This year, we are celebrating Female Frontrunners in March to coincide with Girl's Day on March 3, and International Women's Day on March 8. Every year (when we are open), Kayoko, my mom, and I set up the traditional hinamatsuri doll display at the shop and invite the public to celebrate with us on Girl's Day. It is a jubilant event that inspires us every year, as young and old gather at the shop and celebrate the energy and wisdom of women. Although we won't be able to have the event this year, we'll be celebrating in other ways including through this month's Sake Gumi theme, Female Frontrunners.
One of my favorite recurring Sake Gumi themes is Female Frontrunners, where I highlight sakes from kura (breweries) with female toji (brewmaster) or owners. We've been running this theme for five years now, and I am always a fan to see people approach traditional crafts from a different perspective. It almost always improves and helps spread the word of the craft. And as a fellow female business owner, I always feel a camaraderie with these women toji and owners, who have a passion for their team and sake making. I am also very happy to report that every year, it becomes a little easier to locate bottles that fit under this theme. When I first ran this theme in 2017, it was much harder to find bottles made by women.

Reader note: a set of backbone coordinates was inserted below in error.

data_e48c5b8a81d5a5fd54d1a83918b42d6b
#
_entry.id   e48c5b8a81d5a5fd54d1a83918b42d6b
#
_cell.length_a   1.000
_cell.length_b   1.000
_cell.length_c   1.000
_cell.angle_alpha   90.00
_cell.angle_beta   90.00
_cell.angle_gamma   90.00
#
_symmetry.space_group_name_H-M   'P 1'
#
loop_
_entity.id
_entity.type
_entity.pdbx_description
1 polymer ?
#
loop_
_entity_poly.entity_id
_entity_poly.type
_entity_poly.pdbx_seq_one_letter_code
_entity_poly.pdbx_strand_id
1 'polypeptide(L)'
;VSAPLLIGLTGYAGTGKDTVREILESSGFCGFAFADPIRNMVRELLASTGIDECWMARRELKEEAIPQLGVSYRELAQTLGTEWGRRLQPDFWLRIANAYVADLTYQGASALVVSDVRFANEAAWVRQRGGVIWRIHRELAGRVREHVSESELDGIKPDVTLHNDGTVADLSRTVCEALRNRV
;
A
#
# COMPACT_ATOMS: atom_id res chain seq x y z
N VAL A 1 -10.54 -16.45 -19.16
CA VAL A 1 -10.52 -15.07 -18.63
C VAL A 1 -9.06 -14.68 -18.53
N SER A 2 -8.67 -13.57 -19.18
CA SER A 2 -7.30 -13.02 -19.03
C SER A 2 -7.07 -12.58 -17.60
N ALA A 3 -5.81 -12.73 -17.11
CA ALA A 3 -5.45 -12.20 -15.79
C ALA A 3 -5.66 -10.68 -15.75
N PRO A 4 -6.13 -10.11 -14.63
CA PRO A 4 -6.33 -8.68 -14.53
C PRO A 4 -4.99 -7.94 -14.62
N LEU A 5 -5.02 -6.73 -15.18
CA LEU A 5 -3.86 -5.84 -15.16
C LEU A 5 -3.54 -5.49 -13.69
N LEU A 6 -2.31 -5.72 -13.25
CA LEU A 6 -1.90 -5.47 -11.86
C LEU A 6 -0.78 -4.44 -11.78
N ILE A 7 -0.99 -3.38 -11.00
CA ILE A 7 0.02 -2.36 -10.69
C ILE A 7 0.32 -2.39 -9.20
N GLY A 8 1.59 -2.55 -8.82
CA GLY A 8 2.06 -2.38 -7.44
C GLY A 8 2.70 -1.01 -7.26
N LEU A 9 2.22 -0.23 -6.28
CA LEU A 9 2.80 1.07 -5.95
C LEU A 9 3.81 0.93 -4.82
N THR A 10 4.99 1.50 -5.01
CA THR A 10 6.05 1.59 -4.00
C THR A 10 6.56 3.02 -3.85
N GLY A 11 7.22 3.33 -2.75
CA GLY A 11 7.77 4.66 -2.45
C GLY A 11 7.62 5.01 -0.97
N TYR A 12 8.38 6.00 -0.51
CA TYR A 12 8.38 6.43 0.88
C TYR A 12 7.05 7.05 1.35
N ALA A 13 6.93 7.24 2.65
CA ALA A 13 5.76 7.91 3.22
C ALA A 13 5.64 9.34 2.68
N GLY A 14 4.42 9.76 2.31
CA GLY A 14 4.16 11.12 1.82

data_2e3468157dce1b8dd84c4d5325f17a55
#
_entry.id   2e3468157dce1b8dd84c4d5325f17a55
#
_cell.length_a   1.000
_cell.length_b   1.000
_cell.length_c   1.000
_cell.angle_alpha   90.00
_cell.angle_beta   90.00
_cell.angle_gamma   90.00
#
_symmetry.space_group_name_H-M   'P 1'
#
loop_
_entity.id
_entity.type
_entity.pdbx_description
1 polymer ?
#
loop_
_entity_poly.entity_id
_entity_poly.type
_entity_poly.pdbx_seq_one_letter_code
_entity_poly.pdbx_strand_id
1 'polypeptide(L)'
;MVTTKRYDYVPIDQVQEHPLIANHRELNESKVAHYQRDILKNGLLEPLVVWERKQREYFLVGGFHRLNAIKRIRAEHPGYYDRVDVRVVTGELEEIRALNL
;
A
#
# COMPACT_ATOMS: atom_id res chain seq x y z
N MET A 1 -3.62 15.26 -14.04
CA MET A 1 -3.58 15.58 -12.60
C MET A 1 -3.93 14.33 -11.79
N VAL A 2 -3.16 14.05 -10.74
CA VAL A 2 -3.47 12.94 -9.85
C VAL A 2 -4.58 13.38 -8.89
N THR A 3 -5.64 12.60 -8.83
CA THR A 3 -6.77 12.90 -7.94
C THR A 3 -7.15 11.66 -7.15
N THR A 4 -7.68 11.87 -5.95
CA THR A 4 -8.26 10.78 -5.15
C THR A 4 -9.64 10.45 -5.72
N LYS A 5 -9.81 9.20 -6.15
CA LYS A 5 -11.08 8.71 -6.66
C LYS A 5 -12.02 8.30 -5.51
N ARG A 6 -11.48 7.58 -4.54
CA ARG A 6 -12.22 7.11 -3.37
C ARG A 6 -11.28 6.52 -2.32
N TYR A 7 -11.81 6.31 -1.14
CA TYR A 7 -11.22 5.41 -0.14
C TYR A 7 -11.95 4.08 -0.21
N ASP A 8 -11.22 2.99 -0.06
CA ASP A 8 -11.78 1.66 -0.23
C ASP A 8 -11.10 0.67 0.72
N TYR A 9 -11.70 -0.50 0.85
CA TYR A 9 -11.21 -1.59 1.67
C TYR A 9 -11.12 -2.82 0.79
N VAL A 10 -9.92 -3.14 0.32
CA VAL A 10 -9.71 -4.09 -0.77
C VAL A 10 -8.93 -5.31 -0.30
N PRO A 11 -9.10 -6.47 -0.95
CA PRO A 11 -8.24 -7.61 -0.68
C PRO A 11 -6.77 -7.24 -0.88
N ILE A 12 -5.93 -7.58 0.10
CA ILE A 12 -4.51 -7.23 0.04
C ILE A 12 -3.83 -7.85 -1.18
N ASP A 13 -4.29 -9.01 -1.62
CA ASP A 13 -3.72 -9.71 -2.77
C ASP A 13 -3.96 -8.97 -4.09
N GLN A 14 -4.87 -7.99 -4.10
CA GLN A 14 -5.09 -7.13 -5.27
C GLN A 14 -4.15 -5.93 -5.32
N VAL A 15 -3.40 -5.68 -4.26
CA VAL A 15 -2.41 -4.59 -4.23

So why are we seeing more women in sake-making? "In the old days, sake making required a lot of strength so a man was best suited for making sake. However, with the development of better technology, women are able to keep up with the demands of sake brewing. Also, it is not just in the sake industry, but in other sectors that women are able to enter many different male-dominated industries because people's consciousness is changing these days," says Maiko Tsuji, the toji of Tsuji Honten (maker of Level 2 bottle Mimasaka). While Rumiko Obata (owner of Obata Brewery, Level 1 Manotsuru Crane Junmai) gives us another interesting take on why more women are entering sake-making, "One of the reasons for that might be the declining birthrate. Traditionally, males would most likely be an heir to succeed family business. But in fact, there are many kuras with only daughters." I must say, it's somewhat disappointing that it took a declining birthrate to advance equality in the sake-making world :(.
Sake made by people from different backgrounds diversifies the way in which sake is made. For example, women toji in Japan have mentioned the use of new technologies, which eliminates some of the hard labor associated with sake-making. As the saying goes, “Necessity is the mother of invention.” And as more types of people make sake, its methods and applications become better, smarter and more available – that's why I think it's important to celebrate women sake-makers even after five years!
Co-Founder + Sake Director
LEVEL 1: Introductory Membership (Two 300ml bottles)
Yoi No Tsuki “Midnight Moon” Daiginjo
Tsukinowa Shuzoten (Iwate, Japan)
Seimaibuai: Ginginga 50%, SMV: +4.5